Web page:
Five Tips to Consider During the Transition Phase from Student to Career

When I speak at colleges and universities, students and “soon to be” graduates ask me varying questions. The one that is consistently asked regardless of whether I’m at a public or private institution is…


“How do I make the transition from student to career?”


Here are five tips that will assist you on this new phase of your journey.


1) Career: It’s important that you pay attention to, as well as research, what your future/desired company/employer is doing in their industry. At a minimum, learn how they are generally performing in the market, any news about their current market position or future potential of the industry. You can search information from a company’s website as well as conduct your own research online. If they have public annual reports, get and study the three most recent ones. Annual reports are a good investment tool for shareholders and employees, too.


2) Wardrobe: We should all present ourselves in a manner that expresses us properly within the workplace. Your attire should be consistent with the culture of the organization and always professional. Your clothes should be clean, and it goes without saying you, should always have good personal hygiene. If you find yourself looking in your student closet asking the question, “Is this appropriate for work?”, it’s probably not. There’s a well-known saying that “You should dress for the job you want, not the job you have.” With that being said, you need not break the bank in order to be stylish. Minimalist works well. Invest in classic pieces. Fashion changes, classic does not. Be wise: Invest in stocks not stockings!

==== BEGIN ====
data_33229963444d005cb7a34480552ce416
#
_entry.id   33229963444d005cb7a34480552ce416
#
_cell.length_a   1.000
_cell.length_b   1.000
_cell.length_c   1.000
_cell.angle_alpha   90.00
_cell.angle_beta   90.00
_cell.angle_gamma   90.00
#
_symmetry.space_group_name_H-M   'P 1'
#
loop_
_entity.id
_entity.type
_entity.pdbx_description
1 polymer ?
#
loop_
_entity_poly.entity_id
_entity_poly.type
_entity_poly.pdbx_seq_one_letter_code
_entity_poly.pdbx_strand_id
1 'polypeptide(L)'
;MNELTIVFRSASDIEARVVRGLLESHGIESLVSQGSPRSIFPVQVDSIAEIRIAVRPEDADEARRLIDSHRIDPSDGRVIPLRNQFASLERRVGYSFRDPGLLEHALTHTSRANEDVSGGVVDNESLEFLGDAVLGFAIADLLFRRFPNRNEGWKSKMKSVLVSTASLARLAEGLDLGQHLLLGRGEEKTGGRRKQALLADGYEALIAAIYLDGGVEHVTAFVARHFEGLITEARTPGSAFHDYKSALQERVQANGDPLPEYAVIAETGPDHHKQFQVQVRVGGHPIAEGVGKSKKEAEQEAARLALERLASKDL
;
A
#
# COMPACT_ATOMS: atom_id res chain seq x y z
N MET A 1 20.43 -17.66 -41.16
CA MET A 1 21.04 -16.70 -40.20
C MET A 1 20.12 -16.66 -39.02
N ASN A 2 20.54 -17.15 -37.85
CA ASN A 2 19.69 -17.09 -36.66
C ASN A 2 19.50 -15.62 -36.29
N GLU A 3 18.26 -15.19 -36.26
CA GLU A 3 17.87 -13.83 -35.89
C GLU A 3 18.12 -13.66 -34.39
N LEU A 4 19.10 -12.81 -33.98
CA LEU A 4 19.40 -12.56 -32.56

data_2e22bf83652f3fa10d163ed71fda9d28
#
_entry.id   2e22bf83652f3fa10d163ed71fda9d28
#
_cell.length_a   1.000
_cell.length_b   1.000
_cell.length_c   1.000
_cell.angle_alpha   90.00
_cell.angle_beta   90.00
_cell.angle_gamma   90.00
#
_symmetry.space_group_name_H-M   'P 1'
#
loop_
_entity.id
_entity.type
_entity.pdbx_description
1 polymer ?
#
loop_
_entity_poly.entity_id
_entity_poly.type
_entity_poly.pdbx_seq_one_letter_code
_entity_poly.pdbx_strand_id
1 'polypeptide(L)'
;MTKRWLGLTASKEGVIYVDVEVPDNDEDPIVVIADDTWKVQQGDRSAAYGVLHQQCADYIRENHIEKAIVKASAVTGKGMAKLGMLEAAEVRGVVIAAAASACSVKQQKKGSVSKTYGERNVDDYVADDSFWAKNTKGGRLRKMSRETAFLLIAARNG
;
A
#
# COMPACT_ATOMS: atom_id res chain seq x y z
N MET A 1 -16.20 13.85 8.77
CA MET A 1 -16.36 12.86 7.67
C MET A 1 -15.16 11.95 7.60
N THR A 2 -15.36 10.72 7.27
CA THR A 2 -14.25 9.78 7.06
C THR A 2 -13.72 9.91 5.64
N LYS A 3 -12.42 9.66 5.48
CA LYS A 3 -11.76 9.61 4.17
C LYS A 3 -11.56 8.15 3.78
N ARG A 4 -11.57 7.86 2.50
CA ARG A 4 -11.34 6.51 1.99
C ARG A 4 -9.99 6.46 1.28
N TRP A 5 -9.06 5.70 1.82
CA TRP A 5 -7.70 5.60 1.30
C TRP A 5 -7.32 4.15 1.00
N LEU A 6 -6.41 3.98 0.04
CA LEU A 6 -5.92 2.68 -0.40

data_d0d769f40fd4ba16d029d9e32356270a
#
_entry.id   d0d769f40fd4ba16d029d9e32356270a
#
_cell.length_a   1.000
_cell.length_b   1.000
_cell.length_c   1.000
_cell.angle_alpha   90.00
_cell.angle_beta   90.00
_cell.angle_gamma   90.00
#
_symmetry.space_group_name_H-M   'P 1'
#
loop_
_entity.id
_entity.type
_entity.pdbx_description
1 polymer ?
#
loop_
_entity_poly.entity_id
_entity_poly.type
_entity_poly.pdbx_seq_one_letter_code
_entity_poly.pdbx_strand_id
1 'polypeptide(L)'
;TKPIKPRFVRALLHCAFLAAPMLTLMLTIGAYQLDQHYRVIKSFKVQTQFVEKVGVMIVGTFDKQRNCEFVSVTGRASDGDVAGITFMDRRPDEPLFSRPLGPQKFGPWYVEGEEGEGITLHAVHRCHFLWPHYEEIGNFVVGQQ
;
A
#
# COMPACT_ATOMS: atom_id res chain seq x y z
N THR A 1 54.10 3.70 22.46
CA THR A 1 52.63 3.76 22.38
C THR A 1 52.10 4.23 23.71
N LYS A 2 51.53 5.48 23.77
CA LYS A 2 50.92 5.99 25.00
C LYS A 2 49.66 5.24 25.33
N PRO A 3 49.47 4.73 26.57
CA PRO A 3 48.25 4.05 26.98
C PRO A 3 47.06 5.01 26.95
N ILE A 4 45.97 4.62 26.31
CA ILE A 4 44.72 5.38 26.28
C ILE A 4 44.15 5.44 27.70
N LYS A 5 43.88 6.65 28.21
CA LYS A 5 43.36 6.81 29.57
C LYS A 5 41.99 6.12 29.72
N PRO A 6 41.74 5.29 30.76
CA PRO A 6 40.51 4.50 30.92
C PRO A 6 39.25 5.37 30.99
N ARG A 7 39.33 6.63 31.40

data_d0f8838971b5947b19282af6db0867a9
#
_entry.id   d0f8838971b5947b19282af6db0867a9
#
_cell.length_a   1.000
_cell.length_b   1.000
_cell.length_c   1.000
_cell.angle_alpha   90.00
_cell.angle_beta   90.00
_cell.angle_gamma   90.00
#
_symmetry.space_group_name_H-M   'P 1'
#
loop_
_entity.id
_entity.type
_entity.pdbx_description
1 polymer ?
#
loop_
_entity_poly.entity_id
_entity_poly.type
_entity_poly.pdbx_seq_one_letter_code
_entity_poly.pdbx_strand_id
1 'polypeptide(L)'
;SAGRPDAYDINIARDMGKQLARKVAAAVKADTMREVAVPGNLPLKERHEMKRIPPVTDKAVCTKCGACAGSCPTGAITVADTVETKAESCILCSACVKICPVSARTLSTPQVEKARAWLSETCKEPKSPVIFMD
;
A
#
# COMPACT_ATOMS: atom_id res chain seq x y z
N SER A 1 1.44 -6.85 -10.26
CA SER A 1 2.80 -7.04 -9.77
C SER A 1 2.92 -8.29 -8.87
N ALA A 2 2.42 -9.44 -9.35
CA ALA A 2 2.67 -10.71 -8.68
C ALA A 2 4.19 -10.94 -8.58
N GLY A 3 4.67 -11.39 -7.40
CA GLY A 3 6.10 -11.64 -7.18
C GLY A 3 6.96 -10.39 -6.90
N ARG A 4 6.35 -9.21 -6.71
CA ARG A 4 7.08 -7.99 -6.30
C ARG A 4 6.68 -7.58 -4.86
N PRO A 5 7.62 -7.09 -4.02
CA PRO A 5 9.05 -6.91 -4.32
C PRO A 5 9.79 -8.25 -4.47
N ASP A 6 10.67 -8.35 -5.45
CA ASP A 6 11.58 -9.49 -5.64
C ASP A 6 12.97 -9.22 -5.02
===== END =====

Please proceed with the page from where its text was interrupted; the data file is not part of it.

3)  Saving Culture: Financial stability is very important to your future. You should intermittently determine the most consistent amount that you can pay to yourself. In The Strangest Secret, I discuss that, ideally, it is good to save 10% of your income. Your job must support you and the ability to save a little over time. If your job does not allow for this, see where you can adjust your lifestyle, or build a timeline to get there! Although the amounts you initially start to put aside may be small, it is important that you start, don’t put it off! Make the financial commitment to yourself.


4) Journal: Writing down your goals (long-term and short-term), aspirations, and dreams is important. It supports your ability to physically see and clearly articulate your desires. Journaling is a great way to track your progress, provide encouragement that reminds you of past successes, and helps to determine your next steps. Don’t wake up one morning and let where you are in life be a surprise. Journal it all! Journaling forces you look.


5). Be Candid and Honest: Communicating with clarity, purpose, candor, and honesty will enable you to communicate with others in a more profound way. It allows you to be about your message in more than just your speech. Communication is not merely talking…it’s listening, seeing, and being invested. This way, you can see things as they are, not as you wish them to be. Candor is best useful because it is data supported. When you’re honest, you’re being complete and utilizing the entire picture. Nothing falls out of context.

It’s important to remember this: Everything you do contributes to your own personal brand. #You can own your life, even when you don’t own the business!



Janice Bryant Howroyd

Businesswoman, entrepreneur, educator, ambassador, author, mentor and Presidential Special Appointee, Janice Bryant Howroyd is the Founder and Chief Executive Officer of The Act •1 Group, a global leader providing customized cutting edge solutions in the human resources industry.